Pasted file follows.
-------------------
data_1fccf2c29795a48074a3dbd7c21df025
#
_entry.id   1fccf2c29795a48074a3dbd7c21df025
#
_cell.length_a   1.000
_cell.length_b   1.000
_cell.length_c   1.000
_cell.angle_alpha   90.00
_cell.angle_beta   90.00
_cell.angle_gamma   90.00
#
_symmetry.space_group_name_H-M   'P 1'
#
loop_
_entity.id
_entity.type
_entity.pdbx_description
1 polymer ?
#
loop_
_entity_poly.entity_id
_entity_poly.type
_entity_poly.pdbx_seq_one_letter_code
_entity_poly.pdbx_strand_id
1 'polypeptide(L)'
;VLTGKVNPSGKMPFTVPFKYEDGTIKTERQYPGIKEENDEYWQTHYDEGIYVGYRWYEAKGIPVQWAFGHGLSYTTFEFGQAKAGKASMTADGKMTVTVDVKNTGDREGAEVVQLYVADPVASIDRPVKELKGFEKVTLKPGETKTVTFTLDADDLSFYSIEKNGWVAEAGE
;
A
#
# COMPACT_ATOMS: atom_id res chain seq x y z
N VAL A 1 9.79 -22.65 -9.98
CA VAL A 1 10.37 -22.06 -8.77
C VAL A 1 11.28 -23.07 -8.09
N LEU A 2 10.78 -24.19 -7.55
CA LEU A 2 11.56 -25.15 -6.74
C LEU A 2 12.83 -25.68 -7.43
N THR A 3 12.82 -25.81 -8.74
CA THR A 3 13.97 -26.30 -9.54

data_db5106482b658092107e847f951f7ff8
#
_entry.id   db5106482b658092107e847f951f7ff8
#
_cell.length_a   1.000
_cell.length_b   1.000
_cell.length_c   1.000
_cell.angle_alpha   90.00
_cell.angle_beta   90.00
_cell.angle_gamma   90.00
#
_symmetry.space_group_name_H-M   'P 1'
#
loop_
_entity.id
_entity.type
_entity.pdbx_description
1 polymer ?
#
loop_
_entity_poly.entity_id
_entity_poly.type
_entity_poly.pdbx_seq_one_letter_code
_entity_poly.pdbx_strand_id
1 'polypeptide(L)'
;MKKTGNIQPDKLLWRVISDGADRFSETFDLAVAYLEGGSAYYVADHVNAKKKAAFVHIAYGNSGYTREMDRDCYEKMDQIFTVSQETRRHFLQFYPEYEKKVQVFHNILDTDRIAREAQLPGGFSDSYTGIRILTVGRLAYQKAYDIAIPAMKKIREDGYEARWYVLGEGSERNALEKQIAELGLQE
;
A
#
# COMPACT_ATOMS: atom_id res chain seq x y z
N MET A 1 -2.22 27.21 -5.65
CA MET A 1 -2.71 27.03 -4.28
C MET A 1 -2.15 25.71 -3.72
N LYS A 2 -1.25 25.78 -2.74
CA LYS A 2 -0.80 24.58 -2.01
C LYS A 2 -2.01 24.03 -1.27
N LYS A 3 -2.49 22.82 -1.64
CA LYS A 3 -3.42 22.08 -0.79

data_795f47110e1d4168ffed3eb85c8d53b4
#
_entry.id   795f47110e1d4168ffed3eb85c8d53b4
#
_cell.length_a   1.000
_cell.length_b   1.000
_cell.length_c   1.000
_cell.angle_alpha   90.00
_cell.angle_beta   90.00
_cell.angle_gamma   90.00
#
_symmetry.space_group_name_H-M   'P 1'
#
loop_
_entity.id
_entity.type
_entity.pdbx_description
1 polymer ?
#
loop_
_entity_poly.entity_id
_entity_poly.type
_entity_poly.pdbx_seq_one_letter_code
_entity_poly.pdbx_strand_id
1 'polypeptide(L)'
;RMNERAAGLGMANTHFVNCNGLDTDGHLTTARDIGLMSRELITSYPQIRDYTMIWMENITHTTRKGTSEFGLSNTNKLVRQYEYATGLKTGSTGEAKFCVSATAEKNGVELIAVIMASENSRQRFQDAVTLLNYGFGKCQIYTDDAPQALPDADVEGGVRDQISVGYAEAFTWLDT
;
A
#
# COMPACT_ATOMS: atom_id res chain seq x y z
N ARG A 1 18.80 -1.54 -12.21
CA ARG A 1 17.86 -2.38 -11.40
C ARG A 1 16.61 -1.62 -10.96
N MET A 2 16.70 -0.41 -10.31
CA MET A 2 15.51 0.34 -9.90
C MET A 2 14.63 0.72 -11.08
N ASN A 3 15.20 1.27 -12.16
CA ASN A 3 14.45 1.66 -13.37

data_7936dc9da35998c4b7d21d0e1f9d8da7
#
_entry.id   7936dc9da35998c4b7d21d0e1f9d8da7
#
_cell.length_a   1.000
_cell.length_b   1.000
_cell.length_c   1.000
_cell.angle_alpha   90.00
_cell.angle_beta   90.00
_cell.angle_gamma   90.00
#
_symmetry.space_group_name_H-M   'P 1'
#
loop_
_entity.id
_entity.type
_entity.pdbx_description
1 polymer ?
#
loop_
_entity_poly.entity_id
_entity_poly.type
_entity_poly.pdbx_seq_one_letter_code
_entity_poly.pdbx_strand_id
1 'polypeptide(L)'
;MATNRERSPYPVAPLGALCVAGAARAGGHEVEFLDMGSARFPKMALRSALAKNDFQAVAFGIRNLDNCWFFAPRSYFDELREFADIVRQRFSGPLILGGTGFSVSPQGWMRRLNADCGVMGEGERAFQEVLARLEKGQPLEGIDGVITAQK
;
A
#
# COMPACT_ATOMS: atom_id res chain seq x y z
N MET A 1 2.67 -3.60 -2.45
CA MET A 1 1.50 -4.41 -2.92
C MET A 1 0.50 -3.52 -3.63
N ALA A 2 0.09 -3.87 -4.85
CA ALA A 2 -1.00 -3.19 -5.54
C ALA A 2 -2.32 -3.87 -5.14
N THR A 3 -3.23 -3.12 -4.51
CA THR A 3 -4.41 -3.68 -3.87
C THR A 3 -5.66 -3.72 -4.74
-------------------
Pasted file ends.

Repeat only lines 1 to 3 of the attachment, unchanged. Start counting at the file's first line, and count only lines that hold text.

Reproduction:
data_1fccf2c29795a48074a3dbd7c21df025
#
_entry.id   1fccf2c29795a48074a3dbd7c21df025